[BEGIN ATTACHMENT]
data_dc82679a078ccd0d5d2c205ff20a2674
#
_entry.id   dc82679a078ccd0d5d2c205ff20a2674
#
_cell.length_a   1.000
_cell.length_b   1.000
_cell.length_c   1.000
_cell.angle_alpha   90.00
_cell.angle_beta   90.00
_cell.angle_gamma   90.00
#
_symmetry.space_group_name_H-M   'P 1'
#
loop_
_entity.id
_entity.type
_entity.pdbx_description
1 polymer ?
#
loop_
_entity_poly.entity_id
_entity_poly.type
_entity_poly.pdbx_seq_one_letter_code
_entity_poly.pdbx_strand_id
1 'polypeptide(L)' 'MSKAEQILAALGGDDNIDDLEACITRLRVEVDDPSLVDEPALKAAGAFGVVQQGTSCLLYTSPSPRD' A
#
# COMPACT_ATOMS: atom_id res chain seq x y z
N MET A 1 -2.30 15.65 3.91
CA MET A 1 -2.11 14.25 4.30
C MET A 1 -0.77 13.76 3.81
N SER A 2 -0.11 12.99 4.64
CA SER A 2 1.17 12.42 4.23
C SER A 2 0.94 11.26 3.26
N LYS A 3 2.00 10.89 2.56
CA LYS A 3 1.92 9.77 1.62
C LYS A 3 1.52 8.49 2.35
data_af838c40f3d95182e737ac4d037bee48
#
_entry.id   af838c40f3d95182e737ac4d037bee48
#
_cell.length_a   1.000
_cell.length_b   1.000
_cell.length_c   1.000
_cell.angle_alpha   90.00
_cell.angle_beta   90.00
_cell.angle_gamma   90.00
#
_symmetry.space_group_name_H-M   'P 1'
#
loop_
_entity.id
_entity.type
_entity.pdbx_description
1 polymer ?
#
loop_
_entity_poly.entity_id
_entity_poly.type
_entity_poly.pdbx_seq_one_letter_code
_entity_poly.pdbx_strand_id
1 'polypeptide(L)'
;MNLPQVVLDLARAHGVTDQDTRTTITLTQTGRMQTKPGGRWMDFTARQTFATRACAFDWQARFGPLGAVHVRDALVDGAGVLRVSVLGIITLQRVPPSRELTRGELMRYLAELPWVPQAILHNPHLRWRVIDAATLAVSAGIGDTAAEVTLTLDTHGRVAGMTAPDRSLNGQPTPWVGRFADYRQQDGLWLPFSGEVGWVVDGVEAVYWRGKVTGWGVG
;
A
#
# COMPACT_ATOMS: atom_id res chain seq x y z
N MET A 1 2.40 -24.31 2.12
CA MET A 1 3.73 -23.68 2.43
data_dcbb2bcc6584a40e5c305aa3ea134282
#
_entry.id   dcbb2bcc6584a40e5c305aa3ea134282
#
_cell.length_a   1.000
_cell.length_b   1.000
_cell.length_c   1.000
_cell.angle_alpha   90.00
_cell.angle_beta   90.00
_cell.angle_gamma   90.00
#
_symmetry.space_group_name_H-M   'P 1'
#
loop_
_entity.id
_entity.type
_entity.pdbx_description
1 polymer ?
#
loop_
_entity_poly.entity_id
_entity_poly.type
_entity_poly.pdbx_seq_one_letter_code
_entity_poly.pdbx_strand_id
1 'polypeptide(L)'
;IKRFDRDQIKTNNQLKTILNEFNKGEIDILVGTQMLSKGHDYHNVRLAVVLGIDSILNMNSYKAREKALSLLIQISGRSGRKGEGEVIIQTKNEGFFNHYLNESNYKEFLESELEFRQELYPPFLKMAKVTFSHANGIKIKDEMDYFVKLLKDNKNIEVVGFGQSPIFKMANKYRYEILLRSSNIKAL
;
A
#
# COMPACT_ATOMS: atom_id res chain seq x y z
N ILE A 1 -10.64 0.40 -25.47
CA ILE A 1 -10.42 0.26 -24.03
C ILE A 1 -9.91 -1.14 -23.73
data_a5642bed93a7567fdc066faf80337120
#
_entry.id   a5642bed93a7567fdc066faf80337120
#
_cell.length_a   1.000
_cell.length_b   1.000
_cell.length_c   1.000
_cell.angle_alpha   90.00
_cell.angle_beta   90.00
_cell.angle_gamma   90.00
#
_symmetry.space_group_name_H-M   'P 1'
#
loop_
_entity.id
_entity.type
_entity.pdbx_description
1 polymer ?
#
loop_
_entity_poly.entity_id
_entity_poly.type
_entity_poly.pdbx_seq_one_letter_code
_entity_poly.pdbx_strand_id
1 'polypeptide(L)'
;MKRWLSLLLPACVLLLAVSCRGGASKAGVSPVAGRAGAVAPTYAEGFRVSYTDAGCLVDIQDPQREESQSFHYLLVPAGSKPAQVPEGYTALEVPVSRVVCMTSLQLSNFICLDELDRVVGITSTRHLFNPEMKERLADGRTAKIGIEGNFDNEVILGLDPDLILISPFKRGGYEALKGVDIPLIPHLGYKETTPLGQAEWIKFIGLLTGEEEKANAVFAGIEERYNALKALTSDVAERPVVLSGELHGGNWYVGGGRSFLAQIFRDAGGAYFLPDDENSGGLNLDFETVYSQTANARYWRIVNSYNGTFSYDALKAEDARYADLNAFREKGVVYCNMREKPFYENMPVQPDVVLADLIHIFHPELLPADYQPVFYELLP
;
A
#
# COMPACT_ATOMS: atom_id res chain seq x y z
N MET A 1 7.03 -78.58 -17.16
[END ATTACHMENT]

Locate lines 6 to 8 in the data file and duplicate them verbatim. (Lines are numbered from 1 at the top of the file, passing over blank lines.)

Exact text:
_cell.length_b   1.000
_cell.length_c   1.000
_cell.angle_alpha   90.00